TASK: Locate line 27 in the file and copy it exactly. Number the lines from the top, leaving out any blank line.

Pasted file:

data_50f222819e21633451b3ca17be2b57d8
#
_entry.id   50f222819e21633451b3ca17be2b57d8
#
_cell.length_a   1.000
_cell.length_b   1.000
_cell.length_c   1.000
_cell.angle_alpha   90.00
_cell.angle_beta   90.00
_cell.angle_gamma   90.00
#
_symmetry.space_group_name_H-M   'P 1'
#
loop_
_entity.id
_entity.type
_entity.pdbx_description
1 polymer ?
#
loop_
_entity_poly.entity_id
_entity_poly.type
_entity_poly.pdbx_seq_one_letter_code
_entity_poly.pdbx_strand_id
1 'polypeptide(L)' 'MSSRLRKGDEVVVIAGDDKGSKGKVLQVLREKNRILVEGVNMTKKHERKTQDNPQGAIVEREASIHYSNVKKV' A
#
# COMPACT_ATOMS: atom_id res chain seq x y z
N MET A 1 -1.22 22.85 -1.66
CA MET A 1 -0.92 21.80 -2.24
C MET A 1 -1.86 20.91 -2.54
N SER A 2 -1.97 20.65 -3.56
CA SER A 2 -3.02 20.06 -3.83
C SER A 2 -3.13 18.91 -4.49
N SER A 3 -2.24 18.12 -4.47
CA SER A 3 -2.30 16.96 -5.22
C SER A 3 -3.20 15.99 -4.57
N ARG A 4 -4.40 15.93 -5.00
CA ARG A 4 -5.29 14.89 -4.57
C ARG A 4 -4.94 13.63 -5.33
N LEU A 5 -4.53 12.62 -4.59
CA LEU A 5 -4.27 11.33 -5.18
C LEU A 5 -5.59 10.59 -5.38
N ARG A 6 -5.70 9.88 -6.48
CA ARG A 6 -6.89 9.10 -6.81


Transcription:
# COMPACT_ATOMS: atom_id res chain seq x y z